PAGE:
On Wednesday eBay (NASDAQ: EBAY) released its 2nd quarter results, beating analyst estimates for revenue and EPS. The market’s initial knee jerk reaction was to rally the stock price by 7%. However, by the end of the day, it had reversed all of those gains and closed in the middle of its tight 3-week trading range.
The lack of direction ahead of the earnings release showed how indifferent the market has become to the stock. On Friday it continued to trade in the middle of that range, indicating that there is little to be excited about, but not enough reason to sell either.
Sluggish Revenue Growth
eBay may have beaten analyst estimates, but sales were still sluggish. Revenue of $2.68 billion was just 1.5% higher than a year ago. Gross merchandise volumes fell 4%, so while eBay earned more revenue, the platform is clearly shrinking. It appears that slowly but surely sellers are moving to Amazon where there are more buyers.
Earnings were substantially higher and twelve-month trailing earnings have risen steadily since eBay reported a loss at the end of 2017. This has at least partly been due to ongoing share buybacks.
eBay’s ticket exchange platform StubHub saw volume growth of 6%. However, management also confirmed that it is moving forward with plans to sell that platform.
The company raised its full-year EPS forecast for the second consecutive quarter.
eBay’s Prospects Are a Mixed Bag
eBay was once a tech sector market darling but lately there has been little to get excited about. The company has experimented with several new initiatives – including moving its ad business inhouse – but has yet to gain real traction with anything new. With no growth engine, the company has limped along with annual earnings growth of around 8% for the last decade.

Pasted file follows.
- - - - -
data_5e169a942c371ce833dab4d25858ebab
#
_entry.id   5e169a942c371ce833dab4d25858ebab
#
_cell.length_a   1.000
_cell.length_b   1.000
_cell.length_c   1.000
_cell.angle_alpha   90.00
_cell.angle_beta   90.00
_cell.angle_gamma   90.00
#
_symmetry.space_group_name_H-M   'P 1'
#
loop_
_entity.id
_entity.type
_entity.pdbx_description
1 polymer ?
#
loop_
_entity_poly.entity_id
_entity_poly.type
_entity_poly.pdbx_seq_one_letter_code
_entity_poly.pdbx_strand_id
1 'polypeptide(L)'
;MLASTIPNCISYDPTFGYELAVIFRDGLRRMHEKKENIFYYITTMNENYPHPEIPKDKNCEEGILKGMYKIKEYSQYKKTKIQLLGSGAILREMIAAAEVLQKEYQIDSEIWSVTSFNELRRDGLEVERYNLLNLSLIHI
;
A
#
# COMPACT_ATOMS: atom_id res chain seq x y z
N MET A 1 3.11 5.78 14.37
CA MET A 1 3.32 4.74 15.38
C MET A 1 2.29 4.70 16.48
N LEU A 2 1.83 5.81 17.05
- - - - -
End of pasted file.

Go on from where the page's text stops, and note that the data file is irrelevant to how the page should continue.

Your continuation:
It’s not all doom and gloom though. eBay is still the leader when it comes to auction sites. Smaller rivals like Etsy may be winning in specific markets, but for general merchandise, eBay is still the go-to platform.
With a forward PE of 12, the share is fairly cheap and does give investors an option of hitting a home run on one of its many experiments. The company is also quite profitable and has decent margins and a solid ROE.
In January activist investment firm Elliott Management took a 4% stake in the company and has been engaging with management. This may provide an underpin as investors wait for Elliot to push for changes at the company. Elliot believes the company is inefficient and its value can be improved by improving the way it operates.
All of this makes eBay more of a value play than a growth stock. That’s not what most investors look for in the tech sector, but it may offer a decent return compared to the S&P 500. With little growth priced in, it could also be viewed as defensive within the sector.